This brings me to Mage Knight’s problems. Gee it takes a long time. I saw a forum post on Boardgamegeek of someone exclaiming that Lost Legion took 5 – yes 5 – hours. I shrugged and thought to myself: “Our typical Mage Knight games take 8…” I’m sure we could speed them up a little, but I don’t see any way to shave 4 hours off to make it more acceptable. We love the game though, so we just set aside a day to play it. It doesn’t get played as much as it should, though (who has a day free to spend on a game?)

This could be a result of not quite being able to juggle all the rules – which is Mage Knight’s other major problem. The rule books are horrendous. Their structure is only passable as a first read-through. Trying to later refer to rules is pointless. They’re often in the totally wrong section. For example:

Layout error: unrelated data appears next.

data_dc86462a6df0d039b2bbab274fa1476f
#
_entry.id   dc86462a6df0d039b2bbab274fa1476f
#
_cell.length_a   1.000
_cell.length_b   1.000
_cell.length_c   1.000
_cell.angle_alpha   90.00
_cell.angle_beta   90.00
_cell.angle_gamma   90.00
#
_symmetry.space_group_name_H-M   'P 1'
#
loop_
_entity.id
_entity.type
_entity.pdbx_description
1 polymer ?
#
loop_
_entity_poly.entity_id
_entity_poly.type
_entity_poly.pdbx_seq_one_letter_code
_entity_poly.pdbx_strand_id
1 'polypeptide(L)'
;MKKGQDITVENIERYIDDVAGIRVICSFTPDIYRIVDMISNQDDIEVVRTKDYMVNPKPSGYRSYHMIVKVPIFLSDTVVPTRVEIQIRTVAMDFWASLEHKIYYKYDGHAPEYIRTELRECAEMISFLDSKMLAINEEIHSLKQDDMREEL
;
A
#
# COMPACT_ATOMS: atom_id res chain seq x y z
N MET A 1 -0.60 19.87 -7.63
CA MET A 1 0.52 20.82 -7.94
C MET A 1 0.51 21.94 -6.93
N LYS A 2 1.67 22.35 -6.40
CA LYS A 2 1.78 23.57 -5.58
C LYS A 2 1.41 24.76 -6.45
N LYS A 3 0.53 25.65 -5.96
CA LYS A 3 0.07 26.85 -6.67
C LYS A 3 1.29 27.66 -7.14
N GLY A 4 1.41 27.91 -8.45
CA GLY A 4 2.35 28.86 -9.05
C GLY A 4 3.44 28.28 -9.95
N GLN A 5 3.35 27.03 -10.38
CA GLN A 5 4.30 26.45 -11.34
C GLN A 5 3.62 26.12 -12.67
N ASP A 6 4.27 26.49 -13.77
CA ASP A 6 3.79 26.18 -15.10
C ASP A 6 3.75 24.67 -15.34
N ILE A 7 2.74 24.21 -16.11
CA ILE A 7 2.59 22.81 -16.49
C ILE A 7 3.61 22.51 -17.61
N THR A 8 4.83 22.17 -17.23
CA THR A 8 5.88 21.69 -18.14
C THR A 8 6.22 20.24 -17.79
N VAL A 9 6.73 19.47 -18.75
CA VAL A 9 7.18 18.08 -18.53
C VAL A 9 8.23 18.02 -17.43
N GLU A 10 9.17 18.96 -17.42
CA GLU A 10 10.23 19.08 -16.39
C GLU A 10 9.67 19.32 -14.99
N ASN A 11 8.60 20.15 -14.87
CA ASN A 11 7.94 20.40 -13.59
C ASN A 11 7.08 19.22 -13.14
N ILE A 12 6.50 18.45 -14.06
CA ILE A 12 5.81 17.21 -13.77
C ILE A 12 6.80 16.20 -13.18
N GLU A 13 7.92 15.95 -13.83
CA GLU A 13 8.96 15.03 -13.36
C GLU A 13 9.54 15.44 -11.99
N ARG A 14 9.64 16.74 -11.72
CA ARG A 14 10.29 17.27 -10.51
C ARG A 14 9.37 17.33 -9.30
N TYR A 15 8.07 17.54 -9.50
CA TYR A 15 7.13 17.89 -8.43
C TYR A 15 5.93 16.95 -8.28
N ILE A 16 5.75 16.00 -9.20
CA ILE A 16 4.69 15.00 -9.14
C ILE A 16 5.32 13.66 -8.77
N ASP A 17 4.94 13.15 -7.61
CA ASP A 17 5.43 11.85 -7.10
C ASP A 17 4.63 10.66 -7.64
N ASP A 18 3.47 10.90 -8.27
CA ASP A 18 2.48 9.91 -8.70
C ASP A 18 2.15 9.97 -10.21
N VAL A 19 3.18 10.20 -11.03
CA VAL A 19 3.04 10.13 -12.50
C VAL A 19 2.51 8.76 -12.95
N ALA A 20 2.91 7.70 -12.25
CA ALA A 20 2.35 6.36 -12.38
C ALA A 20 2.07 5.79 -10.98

The game has turns and rounds. You have several turns to 1 round. I wanted to know the sequence of actions required to end a round. You might think there’d be a section on “rounds” that outlines the structure of a round and what to do when one ends. Nope.

You might think because the end-of-round is the last thing that happens (before we start from the top and do it all again) that it’d be at the end of the rules – just prior to special scenarios and appendices. Nope. Do you want to know where it is? I have no idea. I just went to look so I could tell you and I seriously couldn’t find it.

The thing is: I know what to do at the end of round, because I read it somewhere. The rules are really quite intuitive, so the rules are easy to remember, but if you need to know some niggly detail – do you put the spells at the bottom of the pile, or discard them when refreshing the offer? – good luck finding it.